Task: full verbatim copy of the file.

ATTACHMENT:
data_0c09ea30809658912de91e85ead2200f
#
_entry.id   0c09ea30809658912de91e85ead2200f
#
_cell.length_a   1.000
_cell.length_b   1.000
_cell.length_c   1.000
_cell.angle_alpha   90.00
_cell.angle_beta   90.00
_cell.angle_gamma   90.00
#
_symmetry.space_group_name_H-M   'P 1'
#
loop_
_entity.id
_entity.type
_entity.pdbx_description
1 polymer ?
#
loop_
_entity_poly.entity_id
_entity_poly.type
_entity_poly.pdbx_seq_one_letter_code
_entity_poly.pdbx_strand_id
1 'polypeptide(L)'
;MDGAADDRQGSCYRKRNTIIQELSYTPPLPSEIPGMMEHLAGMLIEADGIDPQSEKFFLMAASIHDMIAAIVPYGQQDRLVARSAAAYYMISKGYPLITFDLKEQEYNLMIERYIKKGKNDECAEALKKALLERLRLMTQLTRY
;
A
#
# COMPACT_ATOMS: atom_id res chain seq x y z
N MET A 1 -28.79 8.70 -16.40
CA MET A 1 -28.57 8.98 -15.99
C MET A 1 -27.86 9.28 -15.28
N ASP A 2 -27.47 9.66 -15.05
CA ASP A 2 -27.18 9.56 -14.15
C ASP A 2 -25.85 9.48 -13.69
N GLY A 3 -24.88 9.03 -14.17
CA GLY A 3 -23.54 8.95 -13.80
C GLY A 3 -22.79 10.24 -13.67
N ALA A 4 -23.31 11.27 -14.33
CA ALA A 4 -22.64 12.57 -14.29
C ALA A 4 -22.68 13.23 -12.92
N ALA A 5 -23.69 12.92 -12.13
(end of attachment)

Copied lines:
data_0c09ea30809658912de91e85ead2200f
#
_entry.id   0c09ea30809658912de91e85ead2200f
#
_cell.length_a   1.000
_cell.length_b   1.000
_cell.length_c   1.000
_cell.angle_alpha   90.00
_cell.angle_beta   90.00
_cell.angle_gamma   90.00
#
_symmetry.space_group_name_H-M   'P 1'
#
loop_
_entity.id
_entity.type
_entity.pdbx_description
1 polymer ?
#
loop_
_entity_poly.entity_id
_entity_poly.type
_entity_poly.pdbx_seq_one_letter_code
_entity_poly.pdbx_strand_id
1 'polypeptide(L)'
;MDGAADDRQGSCYRKRNTIIQELSYTPPLPSEIPGMMEHLAGMLIEADGIDPQSEKFFLMAASIHDMIAAIVPYGQQDRLVARSAAAYYMISKGYPLITFDLKEQEYNLMIERYIKKGKNDECAEALKKALLERLRLMTQLTRY
;
A
#
# COMPACT_ATOMS: atom_id res chain seq x y z
N MET A 1 -28.79 8.70 -16.40
CA MET A 1 -28.57 8.98 -15.99
C MET A 1 -27.86 9.28 -15.28
N ASP A 2 -27.47 9.66 -15.05
CA ASP A 2 -27.18 9.56 -14.15
C ASP A 2 -25.85 9.48 -13.69
N GLY A 3 -24.88 9.03 -14.17
CA GLY A 3 -23.54 8.95 -13.80
C GLY A 3 -22.79 10.24 -13.67
N ALA A 4 -23.31 11.27 -14.33
CA ALA A 4 -22.64 12.57 -14.29
C ALA A 4 -22.68 13.23 -12.92
N ALA A 5 -23.69 12.92 -12.13